Loving Your Customer: It’s a Good Thing

Just like a marriage, you have to work to maintain your relationship with your customers. Here are some ways to show you really care.
December 07, 2012

There I was, sitting by the phone, checking my email. Wait! Maybe he sent a text and I missed it. GOD! Is he going to call? When is he going to call? Why hasn’t he called? Maybe he’s not interested. Did I miss something?

No, this isn't some teenage crush. It’s what I realized I was saying to myself a couple days after a meeting with a potential customer, in which we outlined a killer project that was going to be a win-win for both of us. 

Let’s face it—I was IN LOVE with the prospect of working together. And I suddenly realized that my thoughts and emotions were exactly the same as the ones I had when I first met my husband: the rapidly beating heart, the painted-on smile and the constant replaying of the last conversation. It was exactly the same except I wasn’t romantically interested at all—I was opportunistically interested. 

This got me wondering and reflecting on the idea of “loving your customer.” The last time I uttered the phrase “we should love our customer” I got laughed out of the boardroom of the manufacturing company I worked for. Now I’m wondering if it isn’t time to revive this idea for small business. 

Here are eight strategies to build better customer relationships.

1. Decide to love your customers.

Consider that falling in love is really a choice. It might seem like some emotional circus, but when you think about it, you actually decide to throw yourself into the relationship. You can do the same thing with your customers. 

2. Get the picture. 

Pretend you're being videotaped, then imagine what would end up on the video if you were acting like you loved your customers. The camera might see a lot of smiling, heads nodding, hands gesturing and direct eye contact.

3. Learn from the past. 

Yes, that one customer was most certainly a jerk. You were right and they were wrong. And if you’ve had more than one jerk of a customer, you need to take a moment and think about whether that type of customer is a good choice for you. Not every customer is right for you, and the ones who are always complaining and who upset you are costing you money and causing you stress. Refer them to someone else and move on.

4. Show them and tell them you care. 

It’s not enough to utter the words “We appreciate your business.” Is that what you’d say to your best friend? Of course not! You might say something like, “You always help me see things from a more positive perspective.” That was specific. When you’re interacting with customers, look for specific opportunities where you can acknowledge them and act on it. Don’t be afraid to say what you appreciate or write it in an email.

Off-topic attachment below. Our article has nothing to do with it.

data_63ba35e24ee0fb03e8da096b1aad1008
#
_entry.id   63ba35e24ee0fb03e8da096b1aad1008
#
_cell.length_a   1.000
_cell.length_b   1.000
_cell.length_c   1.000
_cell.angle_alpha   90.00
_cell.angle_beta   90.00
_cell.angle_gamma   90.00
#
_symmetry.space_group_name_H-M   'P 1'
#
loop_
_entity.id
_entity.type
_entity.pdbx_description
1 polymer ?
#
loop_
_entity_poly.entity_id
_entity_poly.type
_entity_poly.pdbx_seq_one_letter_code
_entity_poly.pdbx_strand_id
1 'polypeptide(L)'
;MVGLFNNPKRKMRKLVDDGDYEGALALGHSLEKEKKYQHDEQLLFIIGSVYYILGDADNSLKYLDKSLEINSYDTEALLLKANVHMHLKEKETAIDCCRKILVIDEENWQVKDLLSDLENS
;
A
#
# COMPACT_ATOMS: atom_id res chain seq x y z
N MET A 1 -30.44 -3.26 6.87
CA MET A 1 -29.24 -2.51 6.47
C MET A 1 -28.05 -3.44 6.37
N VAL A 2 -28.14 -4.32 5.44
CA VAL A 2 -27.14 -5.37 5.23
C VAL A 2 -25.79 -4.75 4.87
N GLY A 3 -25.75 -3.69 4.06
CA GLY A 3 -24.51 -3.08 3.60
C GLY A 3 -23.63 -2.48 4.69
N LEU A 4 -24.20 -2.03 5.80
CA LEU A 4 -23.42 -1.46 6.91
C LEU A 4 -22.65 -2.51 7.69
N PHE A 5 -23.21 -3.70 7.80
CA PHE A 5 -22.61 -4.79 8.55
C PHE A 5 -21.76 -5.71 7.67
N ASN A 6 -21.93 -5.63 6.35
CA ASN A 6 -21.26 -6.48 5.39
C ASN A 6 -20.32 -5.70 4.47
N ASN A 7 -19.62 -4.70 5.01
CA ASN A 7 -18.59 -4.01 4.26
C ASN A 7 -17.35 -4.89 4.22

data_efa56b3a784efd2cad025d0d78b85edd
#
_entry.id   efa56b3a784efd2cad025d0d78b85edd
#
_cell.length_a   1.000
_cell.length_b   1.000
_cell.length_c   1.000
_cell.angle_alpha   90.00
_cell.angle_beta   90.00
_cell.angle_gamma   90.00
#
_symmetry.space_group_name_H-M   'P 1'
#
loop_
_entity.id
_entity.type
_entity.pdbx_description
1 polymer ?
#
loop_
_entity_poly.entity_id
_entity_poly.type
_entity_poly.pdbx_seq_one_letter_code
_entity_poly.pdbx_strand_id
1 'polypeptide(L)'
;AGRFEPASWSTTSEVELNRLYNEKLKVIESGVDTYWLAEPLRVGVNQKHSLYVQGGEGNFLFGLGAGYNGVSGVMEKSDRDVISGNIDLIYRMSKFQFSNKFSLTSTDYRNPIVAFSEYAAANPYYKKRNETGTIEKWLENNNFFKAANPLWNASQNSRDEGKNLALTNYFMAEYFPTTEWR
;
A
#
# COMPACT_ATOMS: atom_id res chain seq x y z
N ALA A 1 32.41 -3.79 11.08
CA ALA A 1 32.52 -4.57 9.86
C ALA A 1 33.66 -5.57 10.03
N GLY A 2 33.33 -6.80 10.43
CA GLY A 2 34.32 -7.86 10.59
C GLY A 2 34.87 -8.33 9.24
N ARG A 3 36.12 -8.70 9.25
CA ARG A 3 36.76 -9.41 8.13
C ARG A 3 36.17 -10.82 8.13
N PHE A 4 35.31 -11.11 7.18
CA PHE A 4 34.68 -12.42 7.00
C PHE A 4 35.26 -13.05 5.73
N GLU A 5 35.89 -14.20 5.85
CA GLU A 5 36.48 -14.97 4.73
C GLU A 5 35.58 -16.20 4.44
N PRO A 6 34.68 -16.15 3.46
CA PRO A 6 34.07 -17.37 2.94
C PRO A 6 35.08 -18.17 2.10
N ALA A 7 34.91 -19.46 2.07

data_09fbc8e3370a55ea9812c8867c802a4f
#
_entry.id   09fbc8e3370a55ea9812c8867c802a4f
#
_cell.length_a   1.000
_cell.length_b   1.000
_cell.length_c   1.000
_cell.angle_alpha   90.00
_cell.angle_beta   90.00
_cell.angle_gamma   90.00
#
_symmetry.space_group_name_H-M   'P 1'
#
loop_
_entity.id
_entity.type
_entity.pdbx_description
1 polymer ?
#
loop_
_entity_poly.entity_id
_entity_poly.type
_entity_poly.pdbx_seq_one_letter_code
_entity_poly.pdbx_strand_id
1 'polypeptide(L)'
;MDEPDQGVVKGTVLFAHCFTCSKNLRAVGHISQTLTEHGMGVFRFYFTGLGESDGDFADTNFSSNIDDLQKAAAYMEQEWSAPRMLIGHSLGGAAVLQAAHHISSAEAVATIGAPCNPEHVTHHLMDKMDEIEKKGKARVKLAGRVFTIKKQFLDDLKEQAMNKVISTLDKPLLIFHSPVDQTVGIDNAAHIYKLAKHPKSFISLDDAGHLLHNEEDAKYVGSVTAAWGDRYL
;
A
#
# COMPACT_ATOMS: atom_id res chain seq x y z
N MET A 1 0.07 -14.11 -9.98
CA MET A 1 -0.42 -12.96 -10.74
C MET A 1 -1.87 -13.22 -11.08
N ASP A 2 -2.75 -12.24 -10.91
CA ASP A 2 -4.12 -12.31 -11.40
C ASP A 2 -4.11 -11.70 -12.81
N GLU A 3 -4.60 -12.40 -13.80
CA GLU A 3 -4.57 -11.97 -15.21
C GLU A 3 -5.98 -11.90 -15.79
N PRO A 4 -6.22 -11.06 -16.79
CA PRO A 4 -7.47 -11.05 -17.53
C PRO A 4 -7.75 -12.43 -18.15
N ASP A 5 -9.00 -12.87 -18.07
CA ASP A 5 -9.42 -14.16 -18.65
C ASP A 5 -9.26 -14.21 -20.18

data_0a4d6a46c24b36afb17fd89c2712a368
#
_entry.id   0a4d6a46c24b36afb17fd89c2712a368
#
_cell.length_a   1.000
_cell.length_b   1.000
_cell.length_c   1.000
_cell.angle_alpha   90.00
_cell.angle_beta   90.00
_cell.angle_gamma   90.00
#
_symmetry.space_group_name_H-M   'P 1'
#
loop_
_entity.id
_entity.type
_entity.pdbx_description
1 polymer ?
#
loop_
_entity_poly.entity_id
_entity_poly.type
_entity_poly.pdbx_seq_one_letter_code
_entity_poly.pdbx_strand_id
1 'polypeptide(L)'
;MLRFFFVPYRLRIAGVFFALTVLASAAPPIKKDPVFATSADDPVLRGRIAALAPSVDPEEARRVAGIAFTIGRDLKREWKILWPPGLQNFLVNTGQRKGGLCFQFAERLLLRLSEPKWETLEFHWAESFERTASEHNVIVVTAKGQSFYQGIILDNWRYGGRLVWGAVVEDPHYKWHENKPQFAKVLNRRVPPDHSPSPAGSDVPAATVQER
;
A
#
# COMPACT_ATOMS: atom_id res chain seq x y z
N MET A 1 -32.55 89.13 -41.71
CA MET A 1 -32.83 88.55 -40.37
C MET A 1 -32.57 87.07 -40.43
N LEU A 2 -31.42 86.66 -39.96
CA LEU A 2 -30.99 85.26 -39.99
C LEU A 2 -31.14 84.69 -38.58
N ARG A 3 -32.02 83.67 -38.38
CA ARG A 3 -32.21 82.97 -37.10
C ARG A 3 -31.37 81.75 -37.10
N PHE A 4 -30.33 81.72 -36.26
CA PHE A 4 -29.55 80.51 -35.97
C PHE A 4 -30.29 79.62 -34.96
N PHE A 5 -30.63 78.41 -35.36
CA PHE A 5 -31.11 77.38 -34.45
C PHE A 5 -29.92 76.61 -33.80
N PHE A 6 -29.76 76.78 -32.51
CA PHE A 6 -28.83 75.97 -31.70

5. Smile, laugh and have fun. 

When my son was 5 and acted grumpy, I’d say, “Happy face. Happy day.” It was my shorthand for teaching him that when you live your life with a joyful attitude, you get joy right back. The bottom line is you can turn any circumstance into a pleasant transaction. Human beings mimic each other, and if a customer comes to you all stressed about something, you can drastically improve his or her experience of you by taking on the attitude that nothing is wrong and everything can be fixed. 

6. Separate what happens from your judgments about it. 

When they cancel a meeting, when they return a product, when they choose someone else—these are all things that happen in business. Don’t make it mean anything. It’s human nature to think if a customer does something we don’t like, they're wrong or they think poorly of us. The truth is usually something boring like their dog didn’t like it. It’s not about you. Put your focus on the customer and what happened and how it impacted them—not you.

7. Give them something to look forward to. 

One of the things that keeps most romantic relationships alive is planning for the future and looking forward to having fun together. Why not create that same experience for your customers? I know a company that sends the most creative Christmas gifts to their customers and vendors—it’s something I look forward to. 

8. Don’t give up. 

Years ago I read a study that tracked people who had been married for more than 50 years. One of their success strategies was to recognize what they called the “U.” Each relationship has ups and downs. When you’re down, then you’re in the bottom of the “U.” But if you’ve been in a relationship long enough, you come to realize the downside is often temporary. So don’t give up. Work through the difficulty and you’ll come out stronger for the experience.

Each business is absolutely unique. Even if many companies in your industry or town do the same thing you do, there will be customers who choose to do business with you. They do this because you have the unique mix of people, product and service that's attractive to them. Don’t take that for granted.

How do you show your customers you love them? Tell us in the comments section below.

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